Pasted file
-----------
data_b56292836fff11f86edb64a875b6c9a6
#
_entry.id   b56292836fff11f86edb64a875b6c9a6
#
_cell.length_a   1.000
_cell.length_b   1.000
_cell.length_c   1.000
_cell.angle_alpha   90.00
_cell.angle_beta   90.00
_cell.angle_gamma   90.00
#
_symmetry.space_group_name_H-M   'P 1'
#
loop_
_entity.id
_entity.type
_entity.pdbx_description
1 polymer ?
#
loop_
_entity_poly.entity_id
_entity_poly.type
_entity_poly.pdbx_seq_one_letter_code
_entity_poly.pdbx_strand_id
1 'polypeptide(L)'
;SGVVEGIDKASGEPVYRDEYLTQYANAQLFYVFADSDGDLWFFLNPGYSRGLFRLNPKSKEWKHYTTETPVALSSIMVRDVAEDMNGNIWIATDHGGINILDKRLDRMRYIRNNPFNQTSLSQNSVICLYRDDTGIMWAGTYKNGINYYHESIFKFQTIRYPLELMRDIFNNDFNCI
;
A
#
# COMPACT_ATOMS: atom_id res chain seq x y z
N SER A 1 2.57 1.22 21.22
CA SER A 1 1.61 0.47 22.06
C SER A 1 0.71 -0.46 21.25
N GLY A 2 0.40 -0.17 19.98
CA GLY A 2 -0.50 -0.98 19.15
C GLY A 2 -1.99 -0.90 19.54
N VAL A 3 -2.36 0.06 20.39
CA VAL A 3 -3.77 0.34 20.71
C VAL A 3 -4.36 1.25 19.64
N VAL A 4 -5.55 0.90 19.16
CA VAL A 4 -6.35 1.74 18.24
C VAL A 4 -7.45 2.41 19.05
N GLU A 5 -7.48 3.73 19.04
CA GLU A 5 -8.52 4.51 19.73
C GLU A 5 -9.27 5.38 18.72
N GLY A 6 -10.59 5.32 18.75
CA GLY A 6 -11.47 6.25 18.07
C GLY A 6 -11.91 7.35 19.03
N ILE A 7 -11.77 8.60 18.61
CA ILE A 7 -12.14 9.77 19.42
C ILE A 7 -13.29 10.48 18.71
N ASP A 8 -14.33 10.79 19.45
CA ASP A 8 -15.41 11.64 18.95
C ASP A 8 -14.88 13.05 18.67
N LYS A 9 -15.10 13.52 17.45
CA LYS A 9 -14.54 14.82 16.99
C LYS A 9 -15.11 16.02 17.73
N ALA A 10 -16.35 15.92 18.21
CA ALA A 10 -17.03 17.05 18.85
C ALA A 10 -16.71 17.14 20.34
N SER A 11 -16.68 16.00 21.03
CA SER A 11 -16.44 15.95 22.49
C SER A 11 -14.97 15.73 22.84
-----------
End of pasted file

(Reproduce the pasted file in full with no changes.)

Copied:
data_b56292836fff11f86edb64a875b6c9a6
#
_entry.id   b56292836fff11f86edb64a875b6c9a6
#
_cell.length_a   1.000
_cell.length_b   1.000
_cell.length_c   1.000
_cell.angle_alpha   90.00
_cell.angle_beta   90.00
_cell.angle_gamma   90.00
#
_symmetry.space_group_name_H-M   'P 1'
#
loop_
_entity.id
_entity.type
_entity.pdbx_description
1 polymer ?
#
loop_
_entity_poly.entity_id
_entity_poly.type
_entity_poly.pdbx_seq_one_letter_code
_entity_poly.pdbx_strand_id
1 'polypeptide(L)'
;SGVVEGIDKASGEPVYRDEYLTQYANAQLFYVFADSDGDLWFFLNPGYSRGLFRLNPKSKEWKHYTTETPVALSSIMVRDVAEDMNGNIWIATDHGGINILDKRLDRMRYIRNNPFNQTSLSQNSVICLYRDDTGIMWAGTYKNGINYYHESIFKFQTIRYPLELMRDIFNNDFNCI
;
A
#
# COMPACT_ATOMS: atom_id res chain seq x y z
N SER A 1 2.57 1.22 21.22
CA SER A 1 1.61 0.47 22.06
C SER A 1 0.71 -0.46 21.25
N GLY A 2 0.40 -0.17 19.98
CA GLY A 2 -0.50 -0.98 19.15
C GLY A 2 -1.99 -0.90 19.54
N VAL A 3 -2.36 0.06 20.39
CA VAL A 3 -3.77 0.34 20.71
C VAL A 3 -4.36 1.25 19.64
N VAL A 4 -5.55 0.90 19.16
CA VAL A 4 -6.35 1.74 18.24
C VAL A 4 -7.45 2.41 19.05
N GLU A 5 -7.48 3.73 19.04
CA GLU A 5 -8.52 4.51 19.73
C GLU A 5 -9.27 5.38 18.72
N GLY A 6 -10.59 5.32 18.75
CA GLY A 6 -11.47 6.25 18.07
C GLY A 6 -11.91 7.35 19.03
N ILE A 7 -11.77 8.60 18.61
CA ILE A 7 -12.14 9.77 19.42
C ILE A 7 -13.29 10.48 18.71
N ASP A 8 -14.33 10.79 19.45
CA ASP A 8 -15.41 11.64 18.95
C ASP A 8 -14.88 13.05 18.67
N LYS A 9 -15.10 13.52 17.45
CA LYS A 9 -14.54 14.82 16.99
C LYS A 9 -15.11 16.02 17.73
N ALA A 10 -16.35 15.92 18.21
CA ALA A 10 -17.03 17.05 18.85
C ALA A 10 -16.71 17.14 20.34
N SER A 11 -16.68 16.00 21.03
CA SER A 11 -16.44 15.95 22.49
C SER A 11 -14.97 15.73 22.84